tktt: What is Karma?

“Enq:  And are there no means by which the distributive or national Karma might be concentrated or collected, so to speak, and brought to its natural and legitimate fulfillment without all this protracted suffering?

 
Theo:  As a general rule, and within certain limits which define the age to which we belong, the law of Karma cannot be hastened or retarded in its fulfillment. But of this I am certain, the point of possibility in either of these directions has never yet been touched.

 
Listen to the following recital of one phase of national suffering, and then ask yourself whether, admitting the working power of individual, relative, and distributive Karma, these evils are not capable of extensive modification and general relief.

 
What I am about to read to you is from the pen of a National Saviour, one who, having overcome Self, and being free to choose, has elected to serve Humanity, in bearing at least as much as a woman’s shoulder’s can possibly bear of National Karma. This is what she says:

“Yes, Nature always does speak, don’t you think? Only sometimes we make so much noise that we drown her voice. That is why it is so restful to go out of the town and nestle awhile in the Mother’s arms.
I am thinking of the evening on Hampstead Heath when we watched the sun go down; but oh! upon what suffering and misery that sun had set!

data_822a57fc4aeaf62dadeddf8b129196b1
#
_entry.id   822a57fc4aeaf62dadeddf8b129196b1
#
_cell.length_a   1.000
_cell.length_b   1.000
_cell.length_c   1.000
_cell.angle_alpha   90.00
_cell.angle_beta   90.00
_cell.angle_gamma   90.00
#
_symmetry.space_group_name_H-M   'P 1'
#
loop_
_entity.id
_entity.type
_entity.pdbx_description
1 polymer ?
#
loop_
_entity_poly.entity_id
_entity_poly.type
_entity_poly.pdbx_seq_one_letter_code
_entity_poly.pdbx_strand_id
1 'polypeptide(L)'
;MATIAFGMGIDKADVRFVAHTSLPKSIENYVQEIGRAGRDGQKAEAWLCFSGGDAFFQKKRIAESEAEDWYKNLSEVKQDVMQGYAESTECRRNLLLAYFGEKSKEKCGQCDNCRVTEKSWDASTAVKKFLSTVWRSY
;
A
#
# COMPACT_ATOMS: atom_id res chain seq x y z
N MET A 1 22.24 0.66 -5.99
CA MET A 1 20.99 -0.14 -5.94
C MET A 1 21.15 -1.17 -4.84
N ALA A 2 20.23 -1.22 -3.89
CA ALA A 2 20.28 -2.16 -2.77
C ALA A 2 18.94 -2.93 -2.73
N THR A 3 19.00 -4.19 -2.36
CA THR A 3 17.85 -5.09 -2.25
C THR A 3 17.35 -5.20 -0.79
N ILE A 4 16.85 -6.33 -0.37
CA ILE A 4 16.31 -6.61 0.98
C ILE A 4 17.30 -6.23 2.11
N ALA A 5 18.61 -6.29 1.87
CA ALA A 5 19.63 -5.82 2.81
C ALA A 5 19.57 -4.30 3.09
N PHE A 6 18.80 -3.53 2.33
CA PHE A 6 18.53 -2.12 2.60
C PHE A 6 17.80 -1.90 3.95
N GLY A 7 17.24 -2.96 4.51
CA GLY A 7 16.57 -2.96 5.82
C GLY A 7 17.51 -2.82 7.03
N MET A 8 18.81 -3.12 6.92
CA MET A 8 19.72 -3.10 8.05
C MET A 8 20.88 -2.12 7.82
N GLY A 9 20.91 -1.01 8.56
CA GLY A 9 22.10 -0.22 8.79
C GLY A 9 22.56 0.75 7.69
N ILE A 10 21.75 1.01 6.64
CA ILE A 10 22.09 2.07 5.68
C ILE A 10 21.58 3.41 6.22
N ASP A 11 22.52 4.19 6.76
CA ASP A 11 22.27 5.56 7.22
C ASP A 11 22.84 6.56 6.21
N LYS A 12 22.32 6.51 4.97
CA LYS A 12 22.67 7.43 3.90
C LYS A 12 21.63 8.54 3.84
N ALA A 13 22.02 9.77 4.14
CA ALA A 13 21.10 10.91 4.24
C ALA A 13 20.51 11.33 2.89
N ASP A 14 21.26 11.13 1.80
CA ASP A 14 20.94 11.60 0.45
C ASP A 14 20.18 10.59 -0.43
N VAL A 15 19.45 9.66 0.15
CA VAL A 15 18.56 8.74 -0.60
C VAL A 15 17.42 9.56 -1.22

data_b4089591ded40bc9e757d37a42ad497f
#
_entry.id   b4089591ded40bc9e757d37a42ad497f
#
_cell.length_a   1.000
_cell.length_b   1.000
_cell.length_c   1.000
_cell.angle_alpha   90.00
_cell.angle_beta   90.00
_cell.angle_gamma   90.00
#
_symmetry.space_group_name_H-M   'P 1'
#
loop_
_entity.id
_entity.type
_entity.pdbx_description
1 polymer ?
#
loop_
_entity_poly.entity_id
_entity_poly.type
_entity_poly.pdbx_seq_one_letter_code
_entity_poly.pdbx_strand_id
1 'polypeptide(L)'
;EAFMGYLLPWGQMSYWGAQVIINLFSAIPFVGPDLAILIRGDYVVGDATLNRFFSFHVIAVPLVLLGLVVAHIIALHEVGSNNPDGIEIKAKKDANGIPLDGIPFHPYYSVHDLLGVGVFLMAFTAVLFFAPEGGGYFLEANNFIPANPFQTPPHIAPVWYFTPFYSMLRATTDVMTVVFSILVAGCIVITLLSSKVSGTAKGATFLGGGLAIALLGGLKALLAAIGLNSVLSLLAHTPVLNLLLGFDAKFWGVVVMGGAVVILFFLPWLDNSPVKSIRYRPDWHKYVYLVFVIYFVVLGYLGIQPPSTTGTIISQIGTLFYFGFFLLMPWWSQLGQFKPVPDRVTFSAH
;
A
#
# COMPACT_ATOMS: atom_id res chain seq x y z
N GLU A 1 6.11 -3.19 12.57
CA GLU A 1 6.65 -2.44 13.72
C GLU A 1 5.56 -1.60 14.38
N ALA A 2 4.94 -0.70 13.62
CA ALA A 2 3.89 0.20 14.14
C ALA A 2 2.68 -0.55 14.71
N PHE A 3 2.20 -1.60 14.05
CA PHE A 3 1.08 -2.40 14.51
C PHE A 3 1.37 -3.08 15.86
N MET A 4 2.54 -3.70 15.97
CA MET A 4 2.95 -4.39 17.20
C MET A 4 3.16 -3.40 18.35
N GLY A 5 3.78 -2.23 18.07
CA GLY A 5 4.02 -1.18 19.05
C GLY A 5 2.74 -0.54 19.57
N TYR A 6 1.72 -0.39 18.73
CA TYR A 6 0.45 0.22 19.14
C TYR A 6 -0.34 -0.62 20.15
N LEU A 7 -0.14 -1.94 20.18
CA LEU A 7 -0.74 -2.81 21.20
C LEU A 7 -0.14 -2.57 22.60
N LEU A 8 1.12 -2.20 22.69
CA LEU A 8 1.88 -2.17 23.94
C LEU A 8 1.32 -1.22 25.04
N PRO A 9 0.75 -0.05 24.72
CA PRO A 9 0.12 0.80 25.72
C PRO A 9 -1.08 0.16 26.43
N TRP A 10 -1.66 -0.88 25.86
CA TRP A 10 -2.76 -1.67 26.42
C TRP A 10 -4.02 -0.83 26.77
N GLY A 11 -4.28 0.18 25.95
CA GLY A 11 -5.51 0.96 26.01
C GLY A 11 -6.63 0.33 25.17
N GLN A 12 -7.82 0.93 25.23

A lady brought me yesterday a big hamper of wild flowers. I thought some of my East-end family had a better right to it than I, and so I took it down to a very poor school in Whitechapel this morning. You should have seen the pallid little faces brighten!
Thence I went to pay for some dinners at a little cook shop for some children. It was in a back street, narrow, full of jostling people; stench indescribable, from fish, meat, and other comestibles, all reeking in a sun that, in Whitechapel, festers instead of purifying.
The cook shop was the quintessence of all the smells. Indescribable meat-pies at 1d., loathsome lumps of ‘food’ and swarms of flies, a very alter of Beelzebub!
All about, babies on the prowl for scraps, one, with the face of an angel, gathering up cherrystones as a light and nutritious form of diet.
I came westward with every nerve shuddering and jarred, wondering whether anything can be done with some parts of London save swallowing them up in an earthquake and starting their inhabitants afresh, after a plunge into some purifying Lethe, out of which not a memory might emerge!
And then I thought of Hampstead Heath, and – pondered. If by any sacrifice one could win the power to save these people, the cost would not be worth counting; but, you see, THEY must be changed – and how can that be wrought?
In the condition they are now, they would not profit by any environment in which they might be placed; and yet, in their present surroundings they must continue to putrefy.
It breaks my heart, this endless, hopeless misery, and the brutish degradation that is at once its outgrowth and its root. It is like the banyan tree; every branch roots itself and sends out new shoots.
What a difference between these feelings and the peaceful scene at Hampstead! and yet we, who are brothers and sisters of these poor creatures, have only a right to use Hampstead Heaths to gain strength to save Whitechapels.”
(Signed by a name too respected and too well known to be given to scoffers.)”

H. P. Blavatsky

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